“Mature” stuff isn’t built in to a fandom for talking animal art, but it sure makes everyone hot under the collar – whether they love it, or just giggle about how weird it is. Keep that in mind for the below topics: The Latest Hype – The Weird Factor – Why Marketers Care – “Furry Chic” – and Making Buzz With PR Control.

THE LATEST HYPE – AND FOUR REASONS WHY FURRIES CAN’T WAIT FOR ZOOTOPIA.  

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Patreon hack blamed on furries, news from Culturally F’ed – NEWSDUMP (10/8/15)

by Patch O'Furr

Headlines, links and little stories to make your tail wag.  Guest posts welcome. Tips: patch.ofurr@gmail.com

Patreon Hacked, Furries blamed, journalist downloads porn for “work”.

Patreon user info was compromised by a security breach.  A Twitter user claiming responsibility offered an online-politics grudge motive, and shared claims that Patreon account data was being misused by the “Yiff.party” website.  The prankish claim seems really far fetched to me up front, and the site itself denies any responsibility.  But the prank was successful enough to convince the journalist (for a big digital media brand) to download from the site, and seriously report finding nothing but sexy animals.  

UT club encourages students to find ‘fursonas’

Whines, from FurAffinity.

Whines, from FA.

A standard introduction article from the University of Texas at Austin student newspaper. It adds nothing unexpected, but reads nicely.  Congrats to the Longhorn Furs social club.

They have involvement with Whines.  It led me to learn the info below, and request a submission for The Furclub Survey of Furry dance parties. Expect more about it soon.

Starting in 2013 and inspired by descriptions of the Frolic in California, Whines started organizing small furry dance events and has held them once every 2-3 months since them. They tend to have an attendance in the 20-40 range with a handful of fursuiters. Most recently the dance was held on UT campus in partership with the University of Texas ‘Longhorn Furs‘ group.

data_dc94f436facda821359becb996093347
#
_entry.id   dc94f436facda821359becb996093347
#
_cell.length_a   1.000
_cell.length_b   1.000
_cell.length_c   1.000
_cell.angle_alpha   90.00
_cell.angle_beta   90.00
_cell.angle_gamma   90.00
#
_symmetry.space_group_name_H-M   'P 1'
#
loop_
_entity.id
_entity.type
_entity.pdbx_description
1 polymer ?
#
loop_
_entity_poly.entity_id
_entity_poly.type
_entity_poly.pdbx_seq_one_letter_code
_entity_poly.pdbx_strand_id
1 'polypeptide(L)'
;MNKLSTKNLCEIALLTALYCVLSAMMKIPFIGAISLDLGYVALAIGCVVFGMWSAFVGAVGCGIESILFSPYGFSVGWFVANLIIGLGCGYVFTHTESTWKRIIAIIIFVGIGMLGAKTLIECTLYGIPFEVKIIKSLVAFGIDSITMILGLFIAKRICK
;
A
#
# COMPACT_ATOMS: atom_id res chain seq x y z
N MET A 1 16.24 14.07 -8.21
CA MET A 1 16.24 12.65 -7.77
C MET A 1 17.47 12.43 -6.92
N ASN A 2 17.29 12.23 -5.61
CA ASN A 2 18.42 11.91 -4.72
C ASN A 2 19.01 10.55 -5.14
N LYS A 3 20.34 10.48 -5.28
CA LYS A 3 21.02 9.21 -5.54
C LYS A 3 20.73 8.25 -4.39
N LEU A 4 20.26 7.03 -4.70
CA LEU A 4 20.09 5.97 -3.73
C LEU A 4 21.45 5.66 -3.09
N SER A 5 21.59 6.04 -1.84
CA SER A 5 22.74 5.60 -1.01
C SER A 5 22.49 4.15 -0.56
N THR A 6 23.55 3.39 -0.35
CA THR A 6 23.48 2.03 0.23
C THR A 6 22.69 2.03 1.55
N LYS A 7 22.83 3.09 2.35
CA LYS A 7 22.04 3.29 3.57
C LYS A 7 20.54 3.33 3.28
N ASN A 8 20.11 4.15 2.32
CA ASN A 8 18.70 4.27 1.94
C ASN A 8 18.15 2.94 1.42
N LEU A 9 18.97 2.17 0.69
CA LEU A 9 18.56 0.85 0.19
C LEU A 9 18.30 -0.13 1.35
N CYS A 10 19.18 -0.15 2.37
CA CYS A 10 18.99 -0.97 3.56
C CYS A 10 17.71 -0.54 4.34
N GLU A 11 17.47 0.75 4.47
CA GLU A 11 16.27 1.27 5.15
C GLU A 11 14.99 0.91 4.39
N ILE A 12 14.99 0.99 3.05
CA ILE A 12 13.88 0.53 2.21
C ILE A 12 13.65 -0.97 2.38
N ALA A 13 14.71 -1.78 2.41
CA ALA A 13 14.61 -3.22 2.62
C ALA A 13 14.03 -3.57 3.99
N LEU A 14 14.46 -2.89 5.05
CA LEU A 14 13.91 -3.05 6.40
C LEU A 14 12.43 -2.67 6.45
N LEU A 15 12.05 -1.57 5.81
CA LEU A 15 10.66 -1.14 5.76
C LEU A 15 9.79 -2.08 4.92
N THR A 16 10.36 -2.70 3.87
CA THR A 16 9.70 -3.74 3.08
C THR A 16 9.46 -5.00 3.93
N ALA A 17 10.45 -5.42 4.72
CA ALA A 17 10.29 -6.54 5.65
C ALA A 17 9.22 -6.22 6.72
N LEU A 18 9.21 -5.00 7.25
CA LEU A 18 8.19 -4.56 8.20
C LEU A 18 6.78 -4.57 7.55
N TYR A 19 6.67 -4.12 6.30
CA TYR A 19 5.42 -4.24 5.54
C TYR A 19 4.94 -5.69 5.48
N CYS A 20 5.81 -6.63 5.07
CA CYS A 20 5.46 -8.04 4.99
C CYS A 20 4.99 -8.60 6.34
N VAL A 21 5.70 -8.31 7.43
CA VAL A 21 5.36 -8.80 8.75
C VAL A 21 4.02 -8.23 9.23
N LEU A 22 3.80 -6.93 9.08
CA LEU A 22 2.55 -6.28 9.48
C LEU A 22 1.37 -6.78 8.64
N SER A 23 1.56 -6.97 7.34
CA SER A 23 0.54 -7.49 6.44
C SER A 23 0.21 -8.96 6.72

New from Culturally F’ed

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Fursuiters on Food Network, and Cosplay celebrity wants a suit – NEWSDUMP (9/30/15)

by Patch O'Furr

Headlines, links and little stories to make your tail wag.  Guest posts welcome. Tips: patch.ofurr@gmail.com

Food Network’s The Great Food Truck Race features Fursuiters.

I’m told that a minute of air time was recorded during a “furry scurry” in Chicago.  (I’m pretty sure I have heard of such an event, but can’t find it at Lake Area Furry Friends.) I hope one day that term replaces “furmeet” for meets that get you out of the house, and maybe involve Street Fursuiting (my favorite thing.)

Cosplay celebrity Jessica Nigri wants to join the Furry side.

Nigri is known as a model/promoter for video games, and interviewer/correspondent at cons.  It’s amazing when a subculture grows large enough to have it’s own hired sub-services… when is it no longer “sub” culture?  (Imagine if “popufur” actually meant anything to anyone besides furries?)  Popularity-wise, I suspect she’s famous-for-being-famous, but I don’t know enough to judge. I just hope this involves interest in what furries actually do.  It’s a new item for the next “Celebrifurry” list:

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Pet food graphics – furry ads to feed your friends

by Patch O'Furr

cat-and-dog-covers

The Furry Meter is easy to activate with cereal commercial mascots, or saturday morning cartoons. This may be a little more subliminal, but add pet food advertising. Read about it in Cartoon Kittens and Big-Eyed Puppies: How We Bought Into Processed Pet Food.

When they first started canning the stuff, it was enough to just put a big DOG or CAT on the label. (I guess people just got FOOD. These days, the FDA has slightly more complicated guidelines.) Marketing matured, and turned anthropomorphic –

In the 1950s and beginning of the ’60s, the designers working in the lithography shops that produced can labels continued the visual traditions established on fruit- and vegetable-crate labels, often depicting realistic-looking cats and dogs. Artists at ad agencies developed the campaigns for pet food packaged in boxes and bags. Eventually, both began to be influenced by the culture of the mid-20th century, from comic books, to Walt Disney, to television, especially Saturday-morning cartoons, which were sponsored, in no small part, by breakfast-cereal brands.

For psychology, they say shapes of pet food (bones, fish, etc.) appeal to pet owners because cats and dogs don’t usually do their own shopping. (Mine just barks out a list of what to get. I’m obedient like that.) It inspires how to market anything “when the users of a product aren’t the decision makers.” As an $11 billion a year industry, you know they invest a lot of thought into how this works.

That’s just a nibble of the stuff you can find in the just-published “Cat Food for Thought: Pet Food Label Art, Wit & Wisdom.”